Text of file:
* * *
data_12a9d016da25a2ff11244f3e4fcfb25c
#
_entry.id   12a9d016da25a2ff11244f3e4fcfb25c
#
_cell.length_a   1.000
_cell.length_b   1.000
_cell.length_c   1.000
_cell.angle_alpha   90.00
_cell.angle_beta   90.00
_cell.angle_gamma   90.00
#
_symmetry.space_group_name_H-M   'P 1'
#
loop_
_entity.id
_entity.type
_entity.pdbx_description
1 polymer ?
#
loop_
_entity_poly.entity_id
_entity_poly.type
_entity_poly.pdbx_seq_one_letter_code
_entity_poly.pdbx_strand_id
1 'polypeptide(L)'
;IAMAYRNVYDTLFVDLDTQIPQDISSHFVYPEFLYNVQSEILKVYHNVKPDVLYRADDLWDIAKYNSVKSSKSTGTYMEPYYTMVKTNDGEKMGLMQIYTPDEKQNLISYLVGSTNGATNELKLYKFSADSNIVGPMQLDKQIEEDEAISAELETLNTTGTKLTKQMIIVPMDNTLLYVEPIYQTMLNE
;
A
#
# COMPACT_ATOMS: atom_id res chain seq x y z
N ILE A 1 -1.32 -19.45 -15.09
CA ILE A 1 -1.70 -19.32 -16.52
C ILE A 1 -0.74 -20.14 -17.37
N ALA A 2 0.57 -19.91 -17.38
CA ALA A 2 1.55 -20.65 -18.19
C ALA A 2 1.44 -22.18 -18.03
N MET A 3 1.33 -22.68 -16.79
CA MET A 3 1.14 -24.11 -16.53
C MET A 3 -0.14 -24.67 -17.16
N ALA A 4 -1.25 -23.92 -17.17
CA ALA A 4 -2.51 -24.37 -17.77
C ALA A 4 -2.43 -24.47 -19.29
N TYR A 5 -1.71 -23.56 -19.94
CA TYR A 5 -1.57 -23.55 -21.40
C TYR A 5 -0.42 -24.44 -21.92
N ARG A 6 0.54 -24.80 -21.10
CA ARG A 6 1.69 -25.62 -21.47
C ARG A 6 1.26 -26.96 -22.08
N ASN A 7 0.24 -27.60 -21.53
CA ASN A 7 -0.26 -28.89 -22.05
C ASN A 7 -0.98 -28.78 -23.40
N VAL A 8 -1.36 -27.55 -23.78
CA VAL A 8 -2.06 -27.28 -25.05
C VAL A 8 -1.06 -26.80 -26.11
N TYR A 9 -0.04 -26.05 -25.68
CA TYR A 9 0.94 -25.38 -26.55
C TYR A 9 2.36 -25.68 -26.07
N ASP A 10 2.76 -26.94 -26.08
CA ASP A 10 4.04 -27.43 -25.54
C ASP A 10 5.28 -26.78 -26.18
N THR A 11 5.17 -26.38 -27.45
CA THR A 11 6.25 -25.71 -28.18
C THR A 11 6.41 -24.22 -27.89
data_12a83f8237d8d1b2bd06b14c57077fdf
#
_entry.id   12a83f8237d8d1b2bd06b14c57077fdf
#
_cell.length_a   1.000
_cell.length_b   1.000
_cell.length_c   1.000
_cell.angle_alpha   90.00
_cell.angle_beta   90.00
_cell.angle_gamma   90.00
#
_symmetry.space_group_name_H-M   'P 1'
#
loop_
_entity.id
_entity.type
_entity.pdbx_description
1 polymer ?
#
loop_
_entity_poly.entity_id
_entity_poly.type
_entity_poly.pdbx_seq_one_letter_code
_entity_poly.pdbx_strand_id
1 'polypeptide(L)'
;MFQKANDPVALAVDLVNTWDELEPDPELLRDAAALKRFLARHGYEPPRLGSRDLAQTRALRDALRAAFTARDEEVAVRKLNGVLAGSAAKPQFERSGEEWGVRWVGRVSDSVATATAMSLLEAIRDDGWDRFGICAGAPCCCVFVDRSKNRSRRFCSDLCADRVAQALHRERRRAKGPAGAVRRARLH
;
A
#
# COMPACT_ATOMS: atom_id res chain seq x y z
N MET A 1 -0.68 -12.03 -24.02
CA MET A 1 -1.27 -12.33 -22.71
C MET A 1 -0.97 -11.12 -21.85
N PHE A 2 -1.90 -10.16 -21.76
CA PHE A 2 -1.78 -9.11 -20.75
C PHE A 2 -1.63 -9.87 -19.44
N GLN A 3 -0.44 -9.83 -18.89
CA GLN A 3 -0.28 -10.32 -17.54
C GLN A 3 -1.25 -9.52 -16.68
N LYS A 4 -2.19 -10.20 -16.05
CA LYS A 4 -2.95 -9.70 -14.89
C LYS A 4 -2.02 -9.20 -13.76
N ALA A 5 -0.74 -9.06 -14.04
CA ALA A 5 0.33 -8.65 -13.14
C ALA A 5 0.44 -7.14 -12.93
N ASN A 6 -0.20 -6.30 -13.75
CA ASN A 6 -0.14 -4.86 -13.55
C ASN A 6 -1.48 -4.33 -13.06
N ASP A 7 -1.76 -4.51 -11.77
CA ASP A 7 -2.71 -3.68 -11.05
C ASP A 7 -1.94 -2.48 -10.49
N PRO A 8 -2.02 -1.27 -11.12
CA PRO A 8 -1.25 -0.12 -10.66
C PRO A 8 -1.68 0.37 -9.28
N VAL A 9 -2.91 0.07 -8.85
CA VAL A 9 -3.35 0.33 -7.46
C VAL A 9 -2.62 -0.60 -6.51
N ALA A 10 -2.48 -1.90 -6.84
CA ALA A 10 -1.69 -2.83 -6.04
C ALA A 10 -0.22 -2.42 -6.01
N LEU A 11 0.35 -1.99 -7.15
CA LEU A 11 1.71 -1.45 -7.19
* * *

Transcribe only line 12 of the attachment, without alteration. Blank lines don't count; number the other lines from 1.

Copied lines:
_symmetry.space_group_name_H-M   'P 1'